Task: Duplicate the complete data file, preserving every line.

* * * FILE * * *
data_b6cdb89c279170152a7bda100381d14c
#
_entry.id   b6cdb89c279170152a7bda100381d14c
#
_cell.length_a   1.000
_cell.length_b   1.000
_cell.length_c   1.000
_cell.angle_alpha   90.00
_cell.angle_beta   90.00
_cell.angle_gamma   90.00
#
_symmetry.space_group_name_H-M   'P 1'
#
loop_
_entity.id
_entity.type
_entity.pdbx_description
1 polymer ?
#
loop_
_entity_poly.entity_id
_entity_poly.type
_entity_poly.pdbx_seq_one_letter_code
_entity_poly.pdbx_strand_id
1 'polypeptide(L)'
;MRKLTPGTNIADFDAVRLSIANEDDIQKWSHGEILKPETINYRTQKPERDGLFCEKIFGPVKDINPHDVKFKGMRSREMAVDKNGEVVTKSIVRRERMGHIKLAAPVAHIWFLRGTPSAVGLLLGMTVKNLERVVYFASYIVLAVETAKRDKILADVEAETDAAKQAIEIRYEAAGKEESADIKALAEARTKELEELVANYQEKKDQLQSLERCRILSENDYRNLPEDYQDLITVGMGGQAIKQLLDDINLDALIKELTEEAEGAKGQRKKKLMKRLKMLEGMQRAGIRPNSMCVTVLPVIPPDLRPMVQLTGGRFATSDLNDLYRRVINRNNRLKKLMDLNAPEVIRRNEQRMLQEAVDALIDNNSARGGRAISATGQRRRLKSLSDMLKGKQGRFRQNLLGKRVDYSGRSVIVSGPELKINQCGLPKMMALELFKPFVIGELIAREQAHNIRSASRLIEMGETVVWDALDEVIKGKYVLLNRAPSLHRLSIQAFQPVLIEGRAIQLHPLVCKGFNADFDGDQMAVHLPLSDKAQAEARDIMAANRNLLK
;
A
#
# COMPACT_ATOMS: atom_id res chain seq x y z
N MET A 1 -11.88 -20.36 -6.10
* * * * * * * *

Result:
data_b6cdb89c279170152a7bda100381d14c
#
_entry.id   b6cdb89c279170152a7bda100381d14c
#
_cell.length_a   1.000
_cell.length_b   1.000
_cell.length_c   1.000
_cell.angle_alpha   90.00
_cell.angle_beta   90.00
_cell.angle_gamma   90.00
#
_symmetry.space_group_name_H-M   'P 1'
#
loop_
_entity.id
_entity.type
_entity.pdbx_description
1 polymer ?
#
loop_
_entity_poly.entity_id
_entity_poly.type
_entity_poly.pdbx_seq_one_letter_code
_entity_poly.pdbx_strand_id
1 'polypeptide(L)'
;MRKLTPGTNIADFDAVRLSIANEDDIQKWSHGEILKPETINYRTQKPERDGLFCEKIFGPVKDINPHDVKFKGMRSREMAVDKNGEVVTKSIVRRERMGHIKLAAPVAHIWFLRGTPSAVGLLLGMTVKNLERVVYFASYIVLAVETAKRDKILADVEAETDAAKQAIEIRYEAAGKEESADIKALAEARTKELEELVANYQEKKDQLQSLERCRILSENDYRNLPEDYQDLITVGMGGQAIKQLLDDINLDALIKELTEEAEGAKGQRKKKLMKRLKMLEGMQRAGIRPNSMCVTVLPVIPPDLRPMVQLTGGRFATSDLNDLYRRVINRNNRLKKLMDLNAPEVIRRNEQRMLQEAVDALIDNNSARGGRAISATGQRRRLKSLSDMLKGKQGRFRQNLLGKRVDYSGRSVIVSGPELKINQCGLPKMMALELFKPFVIGELIAREQAHNIRSASRLIEMGETVVWDALDEVIKGKYVLLNRAPSLHRLSIQAFQPVLIEGRAIQLHPLVCKGFNADFDGDQMAVHLPLSDKAQAEARDIMAANRNLLK
;
A
#
# COMPACT_ATOMS: atom_id res chain seq x y z
N MET A 1 -11.88 -20.36 -6.10